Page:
In some implementations, when the sampling daemon 102 is notified of a high priority message, the sampling daemon 102 may send current battery status information (e.g., current charge level) to the identity service daemon 1620 have. The identity service daemon 1620 may then add the battery state information to the high priority message. The system state information thus piggybacks battery status information (or other information, e.g., a column level, foreground application, etc.) to other messages transmitted between the mobile device 100 and the mobile device 1600 back can be efficiently shared among the devices.

In some implementations, the sampling daemon 102 may send a retry message to the identity service daemon 1620. For example, when the status on the mobile device 100 or mobile device 1600 changes (e.g., when the battery condition improves), the sampling daemon 102 sends a retry message Can be transmitted. In some implementations, a retry message may be generated when the remote focal application changes. For example, if the user on the remote peer device is using the "mailapp" application, the "mailapp" When the user starts using the "webbrowser" application, the focus application changes to the "webbrowser" application. A change in the focus application may be reported as an event to the sampling daemon 1602 and sent to the sampling daemon 102 when the peer data is exchanged between the mobile device 100 and the mobile device 1600. [ Upon receiving event information indicating a change in the focus application at the peer device 1602, the sampling daemon 102 may send a retry message to the identity service daemon 1620. The identity service daemon 1620 may then retry the grant control for each message rejected by the sampling daemon 102. For example, the identity service daemon 1620 may store rejected messages (e.g., delivery tasks) when a retry message is received from the sampling daemon 102 and send the rejected messages via admission control can do. In some implementations, rejected messages may be sent after a period of time has elapsed. For example, a message that does not pass the admission control may be sent to the peer device after a configurable time period has elapsed.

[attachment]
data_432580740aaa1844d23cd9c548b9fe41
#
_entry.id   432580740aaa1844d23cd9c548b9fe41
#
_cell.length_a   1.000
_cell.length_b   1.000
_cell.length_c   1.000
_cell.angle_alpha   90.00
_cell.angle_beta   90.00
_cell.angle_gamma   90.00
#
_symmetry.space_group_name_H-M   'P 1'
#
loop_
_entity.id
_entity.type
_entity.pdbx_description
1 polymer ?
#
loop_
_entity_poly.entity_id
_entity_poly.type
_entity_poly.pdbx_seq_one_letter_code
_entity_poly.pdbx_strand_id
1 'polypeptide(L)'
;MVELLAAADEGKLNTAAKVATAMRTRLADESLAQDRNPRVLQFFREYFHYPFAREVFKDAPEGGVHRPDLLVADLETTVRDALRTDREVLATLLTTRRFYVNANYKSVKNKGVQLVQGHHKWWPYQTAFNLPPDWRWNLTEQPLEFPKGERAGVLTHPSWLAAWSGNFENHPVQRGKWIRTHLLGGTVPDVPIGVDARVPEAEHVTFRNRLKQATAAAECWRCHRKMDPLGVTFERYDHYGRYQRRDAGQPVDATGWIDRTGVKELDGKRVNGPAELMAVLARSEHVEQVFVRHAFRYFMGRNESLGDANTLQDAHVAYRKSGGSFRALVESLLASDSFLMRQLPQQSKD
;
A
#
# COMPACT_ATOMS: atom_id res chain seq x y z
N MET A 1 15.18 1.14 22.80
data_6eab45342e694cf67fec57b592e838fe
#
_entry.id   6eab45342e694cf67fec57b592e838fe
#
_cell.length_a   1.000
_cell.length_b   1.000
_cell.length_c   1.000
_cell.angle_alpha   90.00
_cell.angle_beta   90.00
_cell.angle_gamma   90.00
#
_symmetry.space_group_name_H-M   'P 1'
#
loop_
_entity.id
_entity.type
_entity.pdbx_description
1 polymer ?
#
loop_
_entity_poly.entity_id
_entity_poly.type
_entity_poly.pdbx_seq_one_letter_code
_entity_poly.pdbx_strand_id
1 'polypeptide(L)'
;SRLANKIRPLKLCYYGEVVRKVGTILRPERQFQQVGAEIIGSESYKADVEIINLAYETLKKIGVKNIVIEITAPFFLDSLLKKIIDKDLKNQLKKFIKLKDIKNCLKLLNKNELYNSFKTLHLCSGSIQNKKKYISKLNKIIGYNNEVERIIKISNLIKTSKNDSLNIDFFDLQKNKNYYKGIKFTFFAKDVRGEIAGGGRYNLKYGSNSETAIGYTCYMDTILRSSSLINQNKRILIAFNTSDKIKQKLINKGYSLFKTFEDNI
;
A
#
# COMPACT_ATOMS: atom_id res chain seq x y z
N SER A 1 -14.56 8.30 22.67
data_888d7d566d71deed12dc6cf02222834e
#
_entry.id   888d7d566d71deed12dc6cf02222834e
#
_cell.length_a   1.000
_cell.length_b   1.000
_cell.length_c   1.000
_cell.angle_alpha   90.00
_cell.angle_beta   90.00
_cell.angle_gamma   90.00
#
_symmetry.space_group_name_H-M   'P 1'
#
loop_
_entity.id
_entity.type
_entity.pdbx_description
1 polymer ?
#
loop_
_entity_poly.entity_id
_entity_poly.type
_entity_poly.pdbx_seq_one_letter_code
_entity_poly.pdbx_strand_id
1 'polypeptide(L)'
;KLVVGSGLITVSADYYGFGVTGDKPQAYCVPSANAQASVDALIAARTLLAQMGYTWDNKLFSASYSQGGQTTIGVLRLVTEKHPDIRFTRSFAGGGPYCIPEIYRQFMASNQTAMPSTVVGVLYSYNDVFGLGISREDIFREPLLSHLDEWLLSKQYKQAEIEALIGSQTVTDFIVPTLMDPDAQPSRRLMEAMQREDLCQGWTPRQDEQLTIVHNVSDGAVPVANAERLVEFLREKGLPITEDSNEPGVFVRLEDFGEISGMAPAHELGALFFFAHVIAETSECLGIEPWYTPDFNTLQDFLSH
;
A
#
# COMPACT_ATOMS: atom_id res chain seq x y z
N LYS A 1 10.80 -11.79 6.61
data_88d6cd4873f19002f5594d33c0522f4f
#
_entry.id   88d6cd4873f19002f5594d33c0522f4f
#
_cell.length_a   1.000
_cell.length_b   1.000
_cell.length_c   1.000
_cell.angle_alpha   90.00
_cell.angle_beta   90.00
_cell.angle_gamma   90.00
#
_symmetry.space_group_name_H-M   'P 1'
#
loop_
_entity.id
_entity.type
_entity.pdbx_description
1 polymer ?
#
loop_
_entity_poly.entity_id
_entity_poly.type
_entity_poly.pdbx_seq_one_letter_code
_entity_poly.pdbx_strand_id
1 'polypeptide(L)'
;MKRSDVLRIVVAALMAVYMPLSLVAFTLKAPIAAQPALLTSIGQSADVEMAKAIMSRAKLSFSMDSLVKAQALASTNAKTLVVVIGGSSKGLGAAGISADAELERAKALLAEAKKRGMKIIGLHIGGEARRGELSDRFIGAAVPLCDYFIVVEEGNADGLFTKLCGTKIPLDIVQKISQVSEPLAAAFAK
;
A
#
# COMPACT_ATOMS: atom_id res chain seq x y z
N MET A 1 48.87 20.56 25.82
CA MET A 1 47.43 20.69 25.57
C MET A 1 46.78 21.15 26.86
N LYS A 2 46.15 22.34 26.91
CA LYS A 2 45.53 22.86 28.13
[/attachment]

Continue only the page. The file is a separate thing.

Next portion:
In some implementations, the identity service daemon 1620 may interrupt the transmission of data streams when the sampling daemon 102 indicates that the states on the mobile device 100 or the mobile device 1600 have changed. For example, if the sampling daemon 102 determines that the battery status on the mobile device 100 or mobile device 1600 has changed and one of the mobile devices may have lost battery power, the sampling daemon 102 may initiate an identity service Daemon 1620 to stop transmission and to retry admission control for attribute events associated with the data stream.

A process for sharing data between peer devices